House now part of museum; with library, school of art, museum and technical institution extensions now also part of the museum. House dated 1689 on lead rainwater head, for Thomas Tullie (later Dean of Carlisle); mid C18 alterations and additions. Extensions inscribed on foundation stone LAID BY BENJAMIN SCOTT ESQ JP MAYOR OF CARLISLE MAY 26TH 1892; completion date of 1893 over library entrance; by CJ Ferguson of Carlisle; later minor alterations and additions. The buildings extend from Abbey Street to Castle Street in an F-shape with attached gate tower, the lower arm of the F being the original house. ORIGINAL HOUSE: red sandstone ashlar (possibly over brick) on chamfered plinth, with V-jointed calciferous sandstone quoins and dressings; painted (wooden?) eaves modillions and cornice. Graduated greenslate roofs with coped right gable; rebuilt calciferous sandstone ashlar ridge and end chimney stacks. 2 storeys, 7 bays of double pile. Central panelled double doors in bolection surround and pulvinated frieze and console-bracketed broken segmental pediment. Sash windows with glazing bars in calciferous sandstone architraves on moulded sills, under alternating segmental and triangular pediments. Left return is hidden by 1892-3 extensions. Right return wall is of painted incised stucco, the valley between the roof is hidden by a heightened gable wall. Rear 3 bays are thought to be a 1730s or 1740s extension, with sash windows in painted stone surrounds. Right, large staircase sash window with glazing bars, could be in an C18 enlarged surround. INTERIOR has been extensively altered in the mid C18, but some of the painted panelled walls could be late C17. Panelled doors in painted wooden architraves and internal panelled shutters. Original oak staircase has turned and carved barley-twist balusters, ball newel posts and heavy moulded handrail; dado stair panelling. Fireplace in ground floor was revealed in recent renovation. Upper floor: oak full-height panelled room is mid C18, with carved fluted pilasters and Corinthian capitals; wooden cornice. This room also has 2 identical C18 white marble fireplaces with elaborate cast-iron grates. Moulded plaster ceiling cornices, some of which could be C17. Other bedroom fireplaces have been covered but retain cast-iron grates; one in a bolection surround. EXTENSIONS: Red sandstone; graduated greenslate roofs with some skylights. 2 and 3 storeys of numerous bays, comprising a GATE TOWER (librarian's house) now storerooms, facing onto Castle Street. Red sandstone ashlar on moulded plinth with string courses, pilasters and open parapet with carved lettering TULLIE HOUSE. 3 storeys, 3 bays. The left bay is recessed and carried up to form clock tower with copper-domed cupola and weather vane. Other 2 bays have left through archway with scrolled wrought-iron gates incorporating the city arms; 2- and 3-light cross-mullioned windows; 3- and 4-light mullioned windows on the upper floor. Over the entrance is a panel inscribed PUBLIC LIBRARY, MUSEUM AND SCHOOL OF ART. Low rear right-angle range links this with the library. PUBLIC LIBRARY (with art gallery over) is of quarry-faced red sandstone with ashlar dressings on moulded plinth and eaves cornice. 3-storey, 2-bay entrance hall has doorway facing the gatehouse; 2- and 3-light stone mullioned windows. Adjoining is the main library wing 2 storeys, 7 bays in L shape. Projecting 2-bay reading room has canted bay windows and blind panels above, carried up from basement with metal grille over the void. 5-bay newspaper room has tall casement windows in eared architraves with cornice and blind panels above. MUSEUM is also L-shaped, linking with the old house and library. Separately listed on 13/11/72 as the Stable Block. Entrance hall block has panelled double doors and fanlight in stone surround under pediment; above is a scrolled oval panel. Return has stone mullioned windows. The Natural HISTORY gallery extends towards Abbey Street and has 7 windows similar to those on the newspaper room with panels above. The 3-bay facade on Abbey Street has off-centre loading bay with panelled and glazed double doors in large segmental-arched quoined surround. Over it is an oval panel of carved city arms. Tall casement windows with glazing bars in stone architraves and panelled aprons under pediments. The rear wall facing towards Annetwell Street is of brick; part was knocked through for a library extension in 1936-7 (now demolished). A new Heritage Centre, to form part of Tullie House, is in progress at the time of survey (1989). INTERIOR of both entrance halls have stone cantilever staircases with scrolled wrought-iron rails incorporating shields of the city arms and moulded wooden handrail; decorative dado tiles in greens and browns, some of the tiling carried into the library. Some original doors in library and museum retain their etched glass names. For details of the history of this site, the house and its occupants see Bruce Jones CWAAS, Trans.NS LXXXVIII; C. Roy Hudleston, Cumberland News (1954); and for the 1891-2 fight to save the staircase in the proposed museum and library development see CJ and RS Ferguson correspondence in the Jackson Collection of Cumbria County Library. Illustrated in Pevsner (1967). Garden wall, gates and railings listed separately. (Cumb. & West. Antiquarian & Archaeological Soc., New Series: Jones, Bruce: LXXXVIII: Before Tullie House: P.125-148; Cumberland News: Hudleston, C Roy: 8 October 1954: P.3; Jackson Collection (Cumbria County Library); Pevsner N: Buildings of England : Cumberland and Westmorland: 1967-: PL.48).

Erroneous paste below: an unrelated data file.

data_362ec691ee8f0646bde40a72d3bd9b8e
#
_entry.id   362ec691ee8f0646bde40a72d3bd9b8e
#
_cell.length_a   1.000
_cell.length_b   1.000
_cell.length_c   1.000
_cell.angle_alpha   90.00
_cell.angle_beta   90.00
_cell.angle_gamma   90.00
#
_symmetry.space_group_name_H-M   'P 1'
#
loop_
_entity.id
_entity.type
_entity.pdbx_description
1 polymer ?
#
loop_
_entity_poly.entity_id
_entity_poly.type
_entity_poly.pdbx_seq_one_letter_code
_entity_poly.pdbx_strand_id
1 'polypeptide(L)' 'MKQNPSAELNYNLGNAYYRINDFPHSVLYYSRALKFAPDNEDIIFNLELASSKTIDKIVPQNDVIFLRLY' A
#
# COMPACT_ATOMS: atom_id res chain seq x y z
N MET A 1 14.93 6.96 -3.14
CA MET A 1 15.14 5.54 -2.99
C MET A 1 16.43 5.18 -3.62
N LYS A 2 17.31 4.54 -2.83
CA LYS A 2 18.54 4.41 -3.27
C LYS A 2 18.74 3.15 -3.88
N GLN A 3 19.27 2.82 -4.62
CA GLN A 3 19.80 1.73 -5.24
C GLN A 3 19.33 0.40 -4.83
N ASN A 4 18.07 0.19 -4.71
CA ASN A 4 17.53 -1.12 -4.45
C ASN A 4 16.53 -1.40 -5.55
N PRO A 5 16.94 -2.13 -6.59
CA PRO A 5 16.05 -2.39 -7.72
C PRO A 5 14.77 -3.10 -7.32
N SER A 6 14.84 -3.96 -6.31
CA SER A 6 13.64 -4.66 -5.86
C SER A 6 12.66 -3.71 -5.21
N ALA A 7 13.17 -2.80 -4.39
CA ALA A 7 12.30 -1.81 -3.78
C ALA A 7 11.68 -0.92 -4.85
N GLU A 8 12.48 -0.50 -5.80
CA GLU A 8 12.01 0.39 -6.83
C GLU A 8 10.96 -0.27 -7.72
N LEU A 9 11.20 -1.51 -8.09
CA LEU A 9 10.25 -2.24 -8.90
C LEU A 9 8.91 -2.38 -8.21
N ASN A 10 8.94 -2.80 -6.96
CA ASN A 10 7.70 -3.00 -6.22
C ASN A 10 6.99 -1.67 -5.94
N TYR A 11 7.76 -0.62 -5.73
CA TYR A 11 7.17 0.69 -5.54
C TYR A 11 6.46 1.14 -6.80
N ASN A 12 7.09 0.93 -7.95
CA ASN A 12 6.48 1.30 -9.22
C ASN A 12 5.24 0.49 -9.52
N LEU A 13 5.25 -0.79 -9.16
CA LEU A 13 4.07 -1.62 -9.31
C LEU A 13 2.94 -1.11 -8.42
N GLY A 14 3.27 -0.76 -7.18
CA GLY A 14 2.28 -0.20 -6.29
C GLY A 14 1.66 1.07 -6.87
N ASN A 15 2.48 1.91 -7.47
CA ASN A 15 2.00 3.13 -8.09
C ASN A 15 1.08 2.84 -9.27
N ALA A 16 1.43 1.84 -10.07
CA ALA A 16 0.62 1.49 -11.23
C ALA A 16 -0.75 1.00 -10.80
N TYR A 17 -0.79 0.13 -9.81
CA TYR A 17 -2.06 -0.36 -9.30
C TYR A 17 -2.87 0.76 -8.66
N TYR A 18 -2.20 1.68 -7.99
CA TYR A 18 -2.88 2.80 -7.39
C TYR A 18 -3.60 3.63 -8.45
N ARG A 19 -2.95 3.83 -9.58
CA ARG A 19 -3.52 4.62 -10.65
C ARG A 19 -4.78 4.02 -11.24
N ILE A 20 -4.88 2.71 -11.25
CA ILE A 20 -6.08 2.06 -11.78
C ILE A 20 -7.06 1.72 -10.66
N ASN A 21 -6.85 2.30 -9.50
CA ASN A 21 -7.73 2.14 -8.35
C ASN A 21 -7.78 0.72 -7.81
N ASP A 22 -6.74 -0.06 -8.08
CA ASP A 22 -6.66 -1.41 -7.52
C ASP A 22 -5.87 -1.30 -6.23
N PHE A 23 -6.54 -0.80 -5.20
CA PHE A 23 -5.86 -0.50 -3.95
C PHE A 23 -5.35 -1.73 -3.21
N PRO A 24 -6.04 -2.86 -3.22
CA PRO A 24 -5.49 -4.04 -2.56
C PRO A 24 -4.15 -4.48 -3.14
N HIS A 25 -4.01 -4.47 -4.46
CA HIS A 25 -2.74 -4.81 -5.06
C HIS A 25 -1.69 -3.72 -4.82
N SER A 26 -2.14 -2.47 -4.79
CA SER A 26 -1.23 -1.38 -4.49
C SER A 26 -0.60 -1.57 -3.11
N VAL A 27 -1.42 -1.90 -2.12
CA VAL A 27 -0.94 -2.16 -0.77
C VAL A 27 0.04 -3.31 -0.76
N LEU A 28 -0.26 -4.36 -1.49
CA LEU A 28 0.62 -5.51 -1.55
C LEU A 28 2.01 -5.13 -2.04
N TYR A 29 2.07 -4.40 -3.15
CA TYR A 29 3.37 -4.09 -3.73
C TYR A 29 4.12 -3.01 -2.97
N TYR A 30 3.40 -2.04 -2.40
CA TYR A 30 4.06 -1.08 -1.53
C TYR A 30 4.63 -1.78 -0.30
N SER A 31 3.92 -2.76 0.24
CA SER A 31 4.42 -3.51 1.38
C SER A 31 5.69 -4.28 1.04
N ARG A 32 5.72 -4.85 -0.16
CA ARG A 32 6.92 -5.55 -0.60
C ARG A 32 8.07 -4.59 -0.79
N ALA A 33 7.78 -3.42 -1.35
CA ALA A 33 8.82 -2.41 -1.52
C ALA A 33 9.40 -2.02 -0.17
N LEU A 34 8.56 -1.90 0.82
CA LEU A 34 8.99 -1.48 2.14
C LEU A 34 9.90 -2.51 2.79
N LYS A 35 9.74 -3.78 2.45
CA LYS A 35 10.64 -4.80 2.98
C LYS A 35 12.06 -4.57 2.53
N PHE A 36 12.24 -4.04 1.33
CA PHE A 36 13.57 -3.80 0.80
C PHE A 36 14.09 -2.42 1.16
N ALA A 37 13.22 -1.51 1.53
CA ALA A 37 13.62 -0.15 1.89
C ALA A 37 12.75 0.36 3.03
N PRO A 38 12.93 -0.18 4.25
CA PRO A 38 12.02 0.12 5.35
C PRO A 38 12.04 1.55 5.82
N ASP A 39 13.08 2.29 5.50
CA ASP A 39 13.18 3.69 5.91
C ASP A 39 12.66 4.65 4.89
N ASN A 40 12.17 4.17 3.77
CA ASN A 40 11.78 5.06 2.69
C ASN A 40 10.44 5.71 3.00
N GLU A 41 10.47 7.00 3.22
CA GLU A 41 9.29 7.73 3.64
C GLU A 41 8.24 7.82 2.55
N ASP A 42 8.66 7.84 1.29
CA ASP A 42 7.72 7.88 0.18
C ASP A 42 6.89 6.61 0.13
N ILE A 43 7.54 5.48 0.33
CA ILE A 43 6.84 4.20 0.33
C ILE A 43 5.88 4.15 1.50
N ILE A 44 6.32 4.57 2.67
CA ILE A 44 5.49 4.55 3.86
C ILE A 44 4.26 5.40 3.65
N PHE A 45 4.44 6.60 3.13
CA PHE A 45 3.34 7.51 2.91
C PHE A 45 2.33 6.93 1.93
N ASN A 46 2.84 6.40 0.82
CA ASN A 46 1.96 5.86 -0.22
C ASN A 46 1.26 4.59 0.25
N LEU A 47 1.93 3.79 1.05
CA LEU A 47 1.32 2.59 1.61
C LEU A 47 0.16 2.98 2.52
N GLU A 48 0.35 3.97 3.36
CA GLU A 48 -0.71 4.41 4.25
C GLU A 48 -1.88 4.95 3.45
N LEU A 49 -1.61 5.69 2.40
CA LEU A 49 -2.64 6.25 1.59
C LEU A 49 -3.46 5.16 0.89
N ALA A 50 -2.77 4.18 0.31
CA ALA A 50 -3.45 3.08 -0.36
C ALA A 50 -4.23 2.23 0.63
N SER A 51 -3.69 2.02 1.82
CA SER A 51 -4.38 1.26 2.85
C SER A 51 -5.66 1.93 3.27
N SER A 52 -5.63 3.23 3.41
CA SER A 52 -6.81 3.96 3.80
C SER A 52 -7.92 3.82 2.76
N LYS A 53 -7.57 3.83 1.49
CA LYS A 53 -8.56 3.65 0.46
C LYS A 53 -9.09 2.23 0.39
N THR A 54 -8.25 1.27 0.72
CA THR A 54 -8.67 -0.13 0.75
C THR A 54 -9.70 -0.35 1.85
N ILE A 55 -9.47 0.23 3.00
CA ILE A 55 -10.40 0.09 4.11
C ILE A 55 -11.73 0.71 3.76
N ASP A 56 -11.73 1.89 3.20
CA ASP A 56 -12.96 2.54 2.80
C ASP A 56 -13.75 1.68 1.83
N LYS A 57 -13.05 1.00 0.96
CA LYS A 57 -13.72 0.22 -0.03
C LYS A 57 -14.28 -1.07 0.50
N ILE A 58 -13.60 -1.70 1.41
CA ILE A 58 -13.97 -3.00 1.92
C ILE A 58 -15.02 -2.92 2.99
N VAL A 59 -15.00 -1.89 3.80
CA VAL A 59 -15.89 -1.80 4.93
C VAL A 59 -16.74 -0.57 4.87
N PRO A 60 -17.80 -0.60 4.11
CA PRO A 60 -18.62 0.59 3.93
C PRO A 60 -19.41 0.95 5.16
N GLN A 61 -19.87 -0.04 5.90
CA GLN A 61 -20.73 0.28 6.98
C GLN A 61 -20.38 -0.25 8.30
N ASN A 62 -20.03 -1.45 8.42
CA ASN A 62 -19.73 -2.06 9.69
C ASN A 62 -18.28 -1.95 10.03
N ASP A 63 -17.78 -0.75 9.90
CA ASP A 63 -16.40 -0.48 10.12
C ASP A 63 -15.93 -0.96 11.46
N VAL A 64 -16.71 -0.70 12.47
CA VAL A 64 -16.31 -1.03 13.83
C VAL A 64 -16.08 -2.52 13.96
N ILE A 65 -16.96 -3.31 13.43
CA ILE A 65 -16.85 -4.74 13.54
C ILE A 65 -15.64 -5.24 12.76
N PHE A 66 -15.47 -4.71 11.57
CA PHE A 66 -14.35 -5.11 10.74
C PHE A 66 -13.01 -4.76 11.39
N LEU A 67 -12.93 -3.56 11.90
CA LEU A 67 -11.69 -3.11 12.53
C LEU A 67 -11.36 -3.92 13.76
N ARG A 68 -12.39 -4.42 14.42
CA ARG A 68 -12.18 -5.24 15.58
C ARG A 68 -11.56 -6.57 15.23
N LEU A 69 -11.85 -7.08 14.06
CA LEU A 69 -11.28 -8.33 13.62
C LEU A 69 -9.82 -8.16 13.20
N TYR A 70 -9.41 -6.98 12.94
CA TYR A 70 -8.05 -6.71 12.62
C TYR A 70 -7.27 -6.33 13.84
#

Listing NGR: NY3976856027

Selected Sources

Books and journals
Pevsner, N, The Buildings of England: Cumberland and Westmorland, (1967), PL 48
'Cumberland News' in 8 October, (1954), 3
'Transactions Cumberland and Westmorland Antiquarian and Archaeological Society' in Transactions Cumberland and Westmorland Antiquarian and Archaeological Society, , Vol. 88, (), 125-148

National Grid Reference: NY3976856027

Map


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This copy shows the entry on 20-Oct-2014 at 11:58:19.